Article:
User currently offlinemandala499 From Indonesia, joined Aug 2001, 6862 posts, RR: 75
Reply 17, posted (4 years 1 month 6 days 16 hours ago) and read 36893 times:

Quoting RL757PVD (Reply 12):
Im at a loss for how that could actually happen

Well more pics at
In particular: http://avherald.com/h?article=42fb63a9&opt=0
http://avherald.com/img/aires_b737_hk-4682_san_andres_island_100816_3.jpg
Looks like as if the aircraft just went and hit the runway at significant energy... So...

Quoting SCCutler (Reply 13):
Lightning strike is almost certainly irrelevant, except to the extent it suggests a landing continued in conditions which may not have been appropriate for landing.

The conditions were interesting looking at the METARs but I don't think it was "inappropriate" based on the limited info.
It could have simply been lightning strike just as the crew were looking out for the flare and hence botched it due to flash tempo blindness (whatever it's called)...

Mandala499



When losing situational awareness, pray Cumulus Granitus isn't nearby !
User currently offlinemrocktor From United States of America, joined Jan 2005, 1668 posts, RR: 49
Reply 18, posted (4 years 1 month 6 days 16 hours ago) and read 36407 times:

Quoting MIAspotter (Reply 5):
Could it been that lighting struck the aircraft and damaged the electrical systems?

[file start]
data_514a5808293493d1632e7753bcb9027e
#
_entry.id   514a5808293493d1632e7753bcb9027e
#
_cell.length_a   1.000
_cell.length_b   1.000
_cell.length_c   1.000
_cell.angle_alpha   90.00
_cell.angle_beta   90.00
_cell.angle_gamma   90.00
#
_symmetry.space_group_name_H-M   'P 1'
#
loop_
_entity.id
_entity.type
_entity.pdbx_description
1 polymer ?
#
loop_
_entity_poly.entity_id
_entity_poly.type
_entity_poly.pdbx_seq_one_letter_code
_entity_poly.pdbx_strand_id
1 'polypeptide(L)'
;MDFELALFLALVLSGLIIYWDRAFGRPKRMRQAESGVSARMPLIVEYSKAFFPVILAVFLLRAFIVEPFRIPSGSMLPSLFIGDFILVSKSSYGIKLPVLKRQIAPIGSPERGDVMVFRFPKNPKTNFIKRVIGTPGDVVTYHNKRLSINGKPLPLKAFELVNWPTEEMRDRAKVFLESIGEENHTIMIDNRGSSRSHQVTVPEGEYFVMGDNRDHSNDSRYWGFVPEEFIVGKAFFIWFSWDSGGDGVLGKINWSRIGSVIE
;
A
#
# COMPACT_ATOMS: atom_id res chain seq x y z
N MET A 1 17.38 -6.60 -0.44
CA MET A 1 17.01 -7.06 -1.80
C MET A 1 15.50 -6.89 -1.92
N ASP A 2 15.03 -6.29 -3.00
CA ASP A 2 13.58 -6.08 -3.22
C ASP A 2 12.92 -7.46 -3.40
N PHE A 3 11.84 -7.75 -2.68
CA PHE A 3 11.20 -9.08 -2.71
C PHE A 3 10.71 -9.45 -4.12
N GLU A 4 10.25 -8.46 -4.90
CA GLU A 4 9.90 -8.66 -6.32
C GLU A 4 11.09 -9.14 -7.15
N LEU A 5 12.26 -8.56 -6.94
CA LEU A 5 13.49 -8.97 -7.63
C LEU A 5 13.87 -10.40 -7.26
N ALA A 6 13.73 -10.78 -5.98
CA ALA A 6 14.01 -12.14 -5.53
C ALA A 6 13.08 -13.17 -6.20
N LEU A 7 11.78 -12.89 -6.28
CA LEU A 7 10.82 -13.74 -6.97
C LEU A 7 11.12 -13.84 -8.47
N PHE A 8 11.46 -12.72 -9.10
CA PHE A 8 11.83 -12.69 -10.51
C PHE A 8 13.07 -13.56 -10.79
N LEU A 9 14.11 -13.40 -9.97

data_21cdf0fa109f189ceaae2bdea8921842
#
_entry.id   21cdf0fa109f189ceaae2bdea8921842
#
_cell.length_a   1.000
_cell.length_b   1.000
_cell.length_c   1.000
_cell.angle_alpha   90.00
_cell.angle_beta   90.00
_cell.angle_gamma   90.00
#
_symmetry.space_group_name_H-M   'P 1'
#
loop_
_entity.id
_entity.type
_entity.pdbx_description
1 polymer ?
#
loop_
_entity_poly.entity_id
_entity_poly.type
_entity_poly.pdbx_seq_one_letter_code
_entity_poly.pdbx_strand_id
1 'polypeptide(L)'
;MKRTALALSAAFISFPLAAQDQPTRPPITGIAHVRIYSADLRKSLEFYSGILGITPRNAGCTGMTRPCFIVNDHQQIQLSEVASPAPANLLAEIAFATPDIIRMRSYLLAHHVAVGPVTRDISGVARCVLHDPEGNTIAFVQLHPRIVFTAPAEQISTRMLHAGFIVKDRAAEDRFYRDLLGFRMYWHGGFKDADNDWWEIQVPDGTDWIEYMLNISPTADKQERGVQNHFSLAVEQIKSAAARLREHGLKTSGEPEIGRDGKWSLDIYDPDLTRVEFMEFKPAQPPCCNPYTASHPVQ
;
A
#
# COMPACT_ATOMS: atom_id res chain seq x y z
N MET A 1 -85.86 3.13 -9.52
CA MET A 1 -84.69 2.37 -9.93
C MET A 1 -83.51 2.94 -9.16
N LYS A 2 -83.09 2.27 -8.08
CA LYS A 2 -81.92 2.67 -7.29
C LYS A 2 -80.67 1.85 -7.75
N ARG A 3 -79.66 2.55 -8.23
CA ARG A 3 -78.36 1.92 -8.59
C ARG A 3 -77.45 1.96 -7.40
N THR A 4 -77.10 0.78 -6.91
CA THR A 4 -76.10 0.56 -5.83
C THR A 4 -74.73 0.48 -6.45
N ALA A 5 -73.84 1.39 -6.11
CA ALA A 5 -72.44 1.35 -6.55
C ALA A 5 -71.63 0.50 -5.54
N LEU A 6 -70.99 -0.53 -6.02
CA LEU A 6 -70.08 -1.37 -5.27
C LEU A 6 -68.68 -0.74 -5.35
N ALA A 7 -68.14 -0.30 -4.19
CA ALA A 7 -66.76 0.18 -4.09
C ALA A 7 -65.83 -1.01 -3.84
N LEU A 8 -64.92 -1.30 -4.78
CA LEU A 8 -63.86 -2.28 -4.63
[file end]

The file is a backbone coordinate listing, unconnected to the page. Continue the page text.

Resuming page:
It could be, but aircraft are designed to be hit by lightning with no safety effects (and planes are hit by lightning daily all over the world) so this would have to have other aggravating circumstances (design, maintenance or some other issue).

Quoting SCCutler (Reply 13):
Lightning strike is almost certainly irrelevant

While the plane should have survived any lightning strike with no ill effects, the coincidence (if there really was a lightning strike) means it has to be looked at. It could be that the only effect of the lightning strike was to distract the crew - but that could be an important part of the chain of events...


User currently offlineJBirdAV8r From United States of America, joined Jun 2001, 4490 posts, RR: 21
Reply 19, posted (4 years 1 month 6 days 16 hours ago) and read 36070 times:

Quoting mrocktor (Reply 20):
While the plane should have survived any lightning strike with no ill effects, the coincidence (if there really was a lightning strike) means it has to be looked at. It could be that the only effect of the lightning strike was to distract the crew - but that could be an important part of the chain of events...

Or the lightning could have been indicative of other possibly adverse conditions (wind/windshear, heavy rain, hail) that are more than likely the cause of this accident  



I got my head checked--by a jumbo jet
User currently onlineNavigator From Sweden, joined Jul 2001, 1208 posts, RR: 14
Reply 20, posted (4 years 1 month 6 days 16 hours ago) and read 35856 times:

Quoting SCCutler (Reply 13):
Lightning strike is almost certainly irrelevant, except to the extent it suggests a landing continued in conditions which may not have been appropriate for landing.

I agree with you completely!! My first thought is wind shear... A lightning strike would not affect an aircraft like this. It is also strange to mention any behaviour from the pilots after a crash like this. We see the result and if it is weather related the pilots should not have been there at all or they made some kind of error. I think it is a bit early to say if they did something wrong or right until we have more details on how this happened. It looks like some kind of landing accident because of wind shear or strong winds.



747-400/747-200/L1011/DC-10/DC-9/DC-8/MD-80/MD90/A340/A330/A300/A310/A321/A320/A319/767/757/737/727/HS-121/CV990/CV440/S